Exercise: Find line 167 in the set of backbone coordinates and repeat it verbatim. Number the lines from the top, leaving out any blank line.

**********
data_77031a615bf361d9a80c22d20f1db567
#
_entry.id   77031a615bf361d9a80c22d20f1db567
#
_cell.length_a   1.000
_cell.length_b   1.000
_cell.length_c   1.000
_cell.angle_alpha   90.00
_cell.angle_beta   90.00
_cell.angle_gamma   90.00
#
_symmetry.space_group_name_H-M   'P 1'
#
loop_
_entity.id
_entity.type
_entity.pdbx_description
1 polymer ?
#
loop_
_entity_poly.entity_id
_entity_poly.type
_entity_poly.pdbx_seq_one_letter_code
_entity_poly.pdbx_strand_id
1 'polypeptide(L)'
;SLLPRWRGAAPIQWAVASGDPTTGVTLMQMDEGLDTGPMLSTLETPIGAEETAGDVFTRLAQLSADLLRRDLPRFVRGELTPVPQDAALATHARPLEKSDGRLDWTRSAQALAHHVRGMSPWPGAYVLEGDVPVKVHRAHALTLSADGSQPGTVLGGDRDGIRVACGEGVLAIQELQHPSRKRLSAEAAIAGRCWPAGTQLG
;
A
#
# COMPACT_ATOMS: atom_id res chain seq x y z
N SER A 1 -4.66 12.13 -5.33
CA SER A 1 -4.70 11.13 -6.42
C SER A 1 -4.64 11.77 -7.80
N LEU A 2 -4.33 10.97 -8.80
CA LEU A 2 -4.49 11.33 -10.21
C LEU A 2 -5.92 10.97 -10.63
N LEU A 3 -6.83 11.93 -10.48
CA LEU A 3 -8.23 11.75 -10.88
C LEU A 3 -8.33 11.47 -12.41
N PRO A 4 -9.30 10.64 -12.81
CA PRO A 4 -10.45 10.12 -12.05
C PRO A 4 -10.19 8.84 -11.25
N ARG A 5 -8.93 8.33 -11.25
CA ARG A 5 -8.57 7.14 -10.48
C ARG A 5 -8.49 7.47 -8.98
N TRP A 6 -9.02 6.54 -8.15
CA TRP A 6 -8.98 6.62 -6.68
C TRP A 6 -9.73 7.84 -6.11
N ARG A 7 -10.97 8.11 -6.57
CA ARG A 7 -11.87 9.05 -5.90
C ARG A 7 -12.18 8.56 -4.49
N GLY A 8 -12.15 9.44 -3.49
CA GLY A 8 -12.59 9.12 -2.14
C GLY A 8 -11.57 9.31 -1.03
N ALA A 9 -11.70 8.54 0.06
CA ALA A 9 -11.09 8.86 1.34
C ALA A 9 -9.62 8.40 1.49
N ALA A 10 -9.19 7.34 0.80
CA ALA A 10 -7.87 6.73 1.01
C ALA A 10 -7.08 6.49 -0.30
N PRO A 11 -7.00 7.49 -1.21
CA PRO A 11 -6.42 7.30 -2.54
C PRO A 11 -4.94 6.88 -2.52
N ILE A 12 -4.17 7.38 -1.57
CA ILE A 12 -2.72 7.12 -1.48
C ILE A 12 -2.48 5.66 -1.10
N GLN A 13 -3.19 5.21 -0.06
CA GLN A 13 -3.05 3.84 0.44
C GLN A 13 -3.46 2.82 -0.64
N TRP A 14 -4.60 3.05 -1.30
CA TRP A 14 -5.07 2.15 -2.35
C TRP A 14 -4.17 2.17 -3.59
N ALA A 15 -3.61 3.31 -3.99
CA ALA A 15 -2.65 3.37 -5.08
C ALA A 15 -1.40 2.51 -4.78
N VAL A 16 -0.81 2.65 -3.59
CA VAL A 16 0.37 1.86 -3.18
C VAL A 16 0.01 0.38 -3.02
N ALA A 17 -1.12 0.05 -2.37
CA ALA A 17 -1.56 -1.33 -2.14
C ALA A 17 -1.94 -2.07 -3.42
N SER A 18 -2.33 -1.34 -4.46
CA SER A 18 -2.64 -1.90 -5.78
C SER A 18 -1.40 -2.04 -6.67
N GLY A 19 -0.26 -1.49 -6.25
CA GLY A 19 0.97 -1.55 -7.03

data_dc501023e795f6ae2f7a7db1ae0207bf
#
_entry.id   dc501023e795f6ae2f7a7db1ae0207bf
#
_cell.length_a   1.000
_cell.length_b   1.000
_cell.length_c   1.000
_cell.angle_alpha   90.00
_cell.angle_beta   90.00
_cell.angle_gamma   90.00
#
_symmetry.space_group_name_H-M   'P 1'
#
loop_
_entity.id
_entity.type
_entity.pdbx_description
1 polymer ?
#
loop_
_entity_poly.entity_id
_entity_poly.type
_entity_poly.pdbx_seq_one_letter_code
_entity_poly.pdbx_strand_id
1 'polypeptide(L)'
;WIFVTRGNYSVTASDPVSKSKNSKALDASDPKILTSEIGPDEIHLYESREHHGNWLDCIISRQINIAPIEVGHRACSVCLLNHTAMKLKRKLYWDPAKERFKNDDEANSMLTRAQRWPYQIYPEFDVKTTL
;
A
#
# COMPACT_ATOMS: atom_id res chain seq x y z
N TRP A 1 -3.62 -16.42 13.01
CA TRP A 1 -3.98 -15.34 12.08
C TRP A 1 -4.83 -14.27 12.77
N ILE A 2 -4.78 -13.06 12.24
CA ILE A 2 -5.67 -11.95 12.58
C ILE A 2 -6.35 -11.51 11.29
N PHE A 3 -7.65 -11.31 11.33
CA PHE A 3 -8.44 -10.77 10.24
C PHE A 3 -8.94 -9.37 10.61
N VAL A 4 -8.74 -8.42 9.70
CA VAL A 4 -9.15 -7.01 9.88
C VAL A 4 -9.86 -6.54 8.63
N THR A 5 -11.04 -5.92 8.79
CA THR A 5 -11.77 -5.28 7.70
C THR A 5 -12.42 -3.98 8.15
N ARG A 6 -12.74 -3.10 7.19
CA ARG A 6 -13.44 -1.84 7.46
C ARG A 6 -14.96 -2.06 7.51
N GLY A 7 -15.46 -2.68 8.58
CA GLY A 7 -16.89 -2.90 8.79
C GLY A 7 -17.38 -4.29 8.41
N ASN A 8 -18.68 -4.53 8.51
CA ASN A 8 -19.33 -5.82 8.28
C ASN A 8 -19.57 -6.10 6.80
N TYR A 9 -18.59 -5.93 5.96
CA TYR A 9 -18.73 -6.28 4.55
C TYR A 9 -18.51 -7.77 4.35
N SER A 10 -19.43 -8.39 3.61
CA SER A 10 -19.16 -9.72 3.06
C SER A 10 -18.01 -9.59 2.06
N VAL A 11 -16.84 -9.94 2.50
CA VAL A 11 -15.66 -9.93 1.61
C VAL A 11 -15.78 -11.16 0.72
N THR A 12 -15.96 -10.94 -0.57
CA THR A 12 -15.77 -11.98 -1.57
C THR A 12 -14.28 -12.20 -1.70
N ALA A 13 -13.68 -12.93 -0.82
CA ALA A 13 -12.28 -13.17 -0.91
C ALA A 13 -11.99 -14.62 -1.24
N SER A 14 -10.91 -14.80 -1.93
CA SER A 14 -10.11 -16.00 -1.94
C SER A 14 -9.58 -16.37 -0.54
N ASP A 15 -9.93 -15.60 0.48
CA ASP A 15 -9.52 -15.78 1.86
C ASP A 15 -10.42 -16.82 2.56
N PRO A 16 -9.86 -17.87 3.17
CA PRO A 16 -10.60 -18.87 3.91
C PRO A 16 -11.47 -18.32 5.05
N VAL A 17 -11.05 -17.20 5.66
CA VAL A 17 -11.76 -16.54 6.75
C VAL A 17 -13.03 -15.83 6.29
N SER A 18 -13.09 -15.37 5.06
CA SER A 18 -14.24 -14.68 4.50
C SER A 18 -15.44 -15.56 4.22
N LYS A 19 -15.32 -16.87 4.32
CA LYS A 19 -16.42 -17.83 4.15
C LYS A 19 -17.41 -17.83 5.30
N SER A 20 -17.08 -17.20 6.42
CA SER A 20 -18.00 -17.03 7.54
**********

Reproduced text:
C VAL A 17 -13.03 -15.83 6.29